We will consider a "sentence" to be any sequence of one or more words, ending with a period (.), exclamation point (!), or question mark (?). As in a book, there may be many sentences on a line, or many lines in a sentence.
def getWordCount(string)
Returns a count of the number of words in the string and, as side effects, (1) updates a global count of words and (2) keeps a global count of how many times each particular word (case insensitive) has occurred.

A "word" is any sequence of consecutive letters, ignoring apostrophes (hence, "don't" is a single word.) Numbers don't count as words.
def getComplexWordCount(string)
Returns the number of words of three or more syllables in the string and, as a side effect, updates a global count of polysyllables.
def getLetterCount(string)
Returns the number of letters in the string (all letters are assumed to occur within words) and, as a side effect, updates a global count of letters.
def getSyllableCount(string)
Returns the number of syllables in the string, using the algorithm specified above; and, as a side effect, updates a global count of syllables

The following functions should be trivial (probably, each just returns the value of some global variable). Since the work should already have been done, none of them needs or uses a parameter.

def getTotalSentenceCount(string)
Returns a count of the number of sentences processed so far.
def getTotalWordCount(string)
Returns a count of the number of words processed so far.
def getTotalComplexWordCount(string)
Returns a count of the number of polysyllables (words of three or more syllables) processed so far.
def getTotalLetterCount(string)
Returns a count of the number of letters processed so far.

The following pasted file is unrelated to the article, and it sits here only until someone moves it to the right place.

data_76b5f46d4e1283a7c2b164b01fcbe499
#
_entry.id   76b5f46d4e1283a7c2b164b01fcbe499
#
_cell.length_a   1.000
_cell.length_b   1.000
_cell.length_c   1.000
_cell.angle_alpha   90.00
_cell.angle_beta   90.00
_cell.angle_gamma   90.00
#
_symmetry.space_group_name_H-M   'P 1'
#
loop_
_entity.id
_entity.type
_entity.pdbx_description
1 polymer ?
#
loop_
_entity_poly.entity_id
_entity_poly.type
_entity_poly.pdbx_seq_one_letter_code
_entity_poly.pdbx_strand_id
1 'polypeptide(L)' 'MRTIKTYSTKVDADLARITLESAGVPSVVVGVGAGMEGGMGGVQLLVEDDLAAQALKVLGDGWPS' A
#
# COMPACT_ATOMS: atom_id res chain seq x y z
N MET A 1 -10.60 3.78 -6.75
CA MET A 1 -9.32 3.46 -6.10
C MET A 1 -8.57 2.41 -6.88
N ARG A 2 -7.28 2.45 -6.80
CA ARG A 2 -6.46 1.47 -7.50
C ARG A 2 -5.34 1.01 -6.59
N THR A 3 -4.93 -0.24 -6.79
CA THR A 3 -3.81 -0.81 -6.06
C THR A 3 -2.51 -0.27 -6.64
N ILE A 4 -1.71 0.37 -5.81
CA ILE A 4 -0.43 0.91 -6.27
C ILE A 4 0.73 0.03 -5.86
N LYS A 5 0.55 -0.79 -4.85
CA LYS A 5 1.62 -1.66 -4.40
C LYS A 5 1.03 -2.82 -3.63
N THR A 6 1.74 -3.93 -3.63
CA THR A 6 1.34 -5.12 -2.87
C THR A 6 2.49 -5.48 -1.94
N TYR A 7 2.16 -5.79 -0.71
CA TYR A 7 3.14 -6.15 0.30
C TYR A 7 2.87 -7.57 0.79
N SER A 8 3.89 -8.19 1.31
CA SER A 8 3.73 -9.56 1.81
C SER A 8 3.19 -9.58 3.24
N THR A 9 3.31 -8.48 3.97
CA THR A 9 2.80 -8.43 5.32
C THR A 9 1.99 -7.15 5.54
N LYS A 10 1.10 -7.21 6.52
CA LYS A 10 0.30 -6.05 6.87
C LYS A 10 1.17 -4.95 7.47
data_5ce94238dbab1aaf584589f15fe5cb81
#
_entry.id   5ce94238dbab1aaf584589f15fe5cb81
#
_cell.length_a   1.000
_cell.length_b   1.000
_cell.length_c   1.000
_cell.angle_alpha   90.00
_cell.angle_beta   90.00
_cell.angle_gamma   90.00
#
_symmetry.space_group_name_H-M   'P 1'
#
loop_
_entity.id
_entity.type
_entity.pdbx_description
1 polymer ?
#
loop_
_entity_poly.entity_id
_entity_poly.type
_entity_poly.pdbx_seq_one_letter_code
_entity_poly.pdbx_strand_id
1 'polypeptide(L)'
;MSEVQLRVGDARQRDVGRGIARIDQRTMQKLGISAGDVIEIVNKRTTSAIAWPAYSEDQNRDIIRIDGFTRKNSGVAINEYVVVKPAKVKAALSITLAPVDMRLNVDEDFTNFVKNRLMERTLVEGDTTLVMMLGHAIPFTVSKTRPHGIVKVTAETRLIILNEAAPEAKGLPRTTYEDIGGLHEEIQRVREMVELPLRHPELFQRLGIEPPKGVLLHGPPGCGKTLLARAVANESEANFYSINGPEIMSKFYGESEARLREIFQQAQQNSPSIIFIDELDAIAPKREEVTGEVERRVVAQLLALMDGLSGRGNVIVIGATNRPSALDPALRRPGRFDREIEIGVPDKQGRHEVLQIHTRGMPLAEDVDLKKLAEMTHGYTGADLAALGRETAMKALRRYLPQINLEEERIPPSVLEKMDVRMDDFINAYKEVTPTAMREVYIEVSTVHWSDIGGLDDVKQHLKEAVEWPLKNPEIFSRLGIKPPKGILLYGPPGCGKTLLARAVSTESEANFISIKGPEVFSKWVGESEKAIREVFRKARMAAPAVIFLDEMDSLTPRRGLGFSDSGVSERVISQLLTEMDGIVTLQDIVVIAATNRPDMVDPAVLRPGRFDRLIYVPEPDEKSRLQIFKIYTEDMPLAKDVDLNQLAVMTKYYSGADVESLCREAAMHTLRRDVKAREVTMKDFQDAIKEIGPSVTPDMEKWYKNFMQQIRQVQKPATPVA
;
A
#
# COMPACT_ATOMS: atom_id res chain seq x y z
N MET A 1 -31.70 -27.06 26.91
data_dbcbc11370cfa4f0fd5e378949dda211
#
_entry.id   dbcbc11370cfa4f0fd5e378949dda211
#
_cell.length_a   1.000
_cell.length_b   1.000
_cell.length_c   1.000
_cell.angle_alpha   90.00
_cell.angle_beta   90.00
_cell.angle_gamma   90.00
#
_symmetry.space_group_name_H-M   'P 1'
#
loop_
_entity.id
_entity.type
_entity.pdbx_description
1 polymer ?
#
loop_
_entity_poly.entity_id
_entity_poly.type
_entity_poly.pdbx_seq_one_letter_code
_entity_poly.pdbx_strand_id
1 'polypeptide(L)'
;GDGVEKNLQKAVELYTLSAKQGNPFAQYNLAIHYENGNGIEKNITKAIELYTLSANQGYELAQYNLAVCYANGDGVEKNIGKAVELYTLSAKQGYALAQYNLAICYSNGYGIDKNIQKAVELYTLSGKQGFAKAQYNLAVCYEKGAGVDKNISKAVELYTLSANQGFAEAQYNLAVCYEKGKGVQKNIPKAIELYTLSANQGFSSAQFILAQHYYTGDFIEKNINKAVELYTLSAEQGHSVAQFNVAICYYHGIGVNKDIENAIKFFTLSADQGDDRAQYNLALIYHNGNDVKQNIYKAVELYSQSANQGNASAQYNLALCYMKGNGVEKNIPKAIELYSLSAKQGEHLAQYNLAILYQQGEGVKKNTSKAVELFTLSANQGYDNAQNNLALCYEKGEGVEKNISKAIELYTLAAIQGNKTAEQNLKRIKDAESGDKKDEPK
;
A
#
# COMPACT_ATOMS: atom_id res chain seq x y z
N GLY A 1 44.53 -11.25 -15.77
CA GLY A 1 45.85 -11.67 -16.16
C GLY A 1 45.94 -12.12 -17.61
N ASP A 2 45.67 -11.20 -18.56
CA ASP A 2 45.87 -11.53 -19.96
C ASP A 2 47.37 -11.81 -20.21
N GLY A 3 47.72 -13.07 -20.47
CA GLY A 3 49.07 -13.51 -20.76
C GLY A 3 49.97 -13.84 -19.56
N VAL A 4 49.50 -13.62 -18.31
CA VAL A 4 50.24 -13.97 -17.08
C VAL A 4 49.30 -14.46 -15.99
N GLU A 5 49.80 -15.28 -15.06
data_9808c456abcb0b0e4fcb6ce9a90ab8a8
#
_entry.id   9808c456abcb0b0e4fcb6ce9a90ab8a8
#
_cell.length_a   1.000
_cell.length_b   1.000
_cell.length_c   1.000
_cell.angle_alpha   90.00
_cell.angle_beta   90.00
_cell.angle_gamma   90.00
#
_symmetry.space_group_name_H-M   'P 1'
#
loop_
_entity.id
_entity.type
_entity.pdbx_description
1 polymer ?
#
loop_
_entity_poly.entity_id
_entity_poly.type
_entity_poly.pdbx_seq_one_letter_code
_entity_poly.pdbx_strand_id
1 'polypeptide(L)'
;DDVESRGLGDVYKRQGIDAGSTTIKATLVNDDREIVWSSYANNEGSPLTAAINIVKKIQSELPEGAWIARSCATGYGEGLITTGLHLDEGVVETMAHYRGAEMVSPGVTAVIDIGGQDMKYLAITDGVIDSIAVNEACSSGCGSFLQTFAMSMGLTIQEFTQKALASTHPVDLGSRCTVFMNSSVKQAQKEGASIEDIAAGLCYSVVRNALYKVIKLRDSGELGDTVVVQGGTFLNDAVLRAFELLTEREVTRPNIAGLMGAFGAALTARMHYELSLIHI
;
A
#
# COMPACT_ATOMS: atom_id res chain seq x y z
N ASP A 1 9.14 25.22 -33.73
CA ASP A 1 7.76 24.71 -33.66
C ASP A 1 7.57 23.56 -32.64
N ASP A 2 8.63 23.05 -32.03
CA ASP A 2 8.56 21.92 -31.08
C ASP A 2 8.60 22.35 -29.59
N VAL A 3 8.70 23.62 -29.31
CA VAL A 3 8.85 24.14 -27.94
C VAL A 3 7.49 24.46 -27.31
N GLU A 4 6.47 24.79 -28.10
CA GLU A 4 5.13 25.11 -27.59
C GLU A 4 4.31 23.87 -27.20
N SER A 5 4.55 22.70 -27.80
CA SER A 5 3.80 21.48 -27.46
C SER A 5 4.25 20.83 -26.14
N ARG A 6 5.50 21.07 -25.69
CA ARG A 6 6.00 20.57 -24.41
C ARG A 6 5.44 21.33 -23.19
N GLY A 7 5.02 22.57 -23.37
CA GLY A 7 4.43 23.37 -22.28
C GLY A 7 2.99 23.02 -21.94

For Kincaid and Flesch, you need to keep a count of the total number of syllables. For the Lix measure, you also need to keep a count of the number of words having six or more letters. I did not notice this when I wrote the assignment, so how you do this is up to you. I suggest using the required methods (such as keeping track of the total word count) as a model.


def getKincaidMeasure()
def getARImeasure()
def getColemanLiauMeasure()
def getFleschMeasure()
def getGunningFogMeasure()
def getLixMeasure()
def getSmogMeasure()
Each of these returns, as a float, the named measure.
def getRichness()
This is my own (half-baked) scheme to measure how "rich" the vocabulary is. Using a dictionary, keep a count of how many times each individual word occurs in the text ("the" will probably be the most common word, followed by "and", "is", etc.). Let c be 1/2 the total word count. Add the word frequencies (93 times for "the", 32 for "and", ....) until you reach or exceed c. Return, as an integer result, the number of words you had to add to reach or exceed c.

Note: You will find it helpful to sort the dictionary by frequency. I'll tell you in the next lecture a simple way to do that.

def main()
Asks the user to enter the name of a file to read in, analyzes the text, and prints out all the above measures for the complete text. Also print out the ten most frequent words, along with how many times each occurred in the text. Then asks the user if they want to enter the name of another file. The program should be able to process as many files as the user cares to give it. Since this method handles I/O with the user (and should not itself do any computation!), you do not need to unit test it.
 

Grading:

A significant part of the grade will be based on how good your unit tests are, and whether it looks like you used TDD. In addition, you are expected to get the same answers as I do (so use the same formulae!).

Due date:

Before 6 AM, Friday October 10, 2009, via Blackboard. Turn in only one copy of the assignment for your team, making sure that both your names are on it.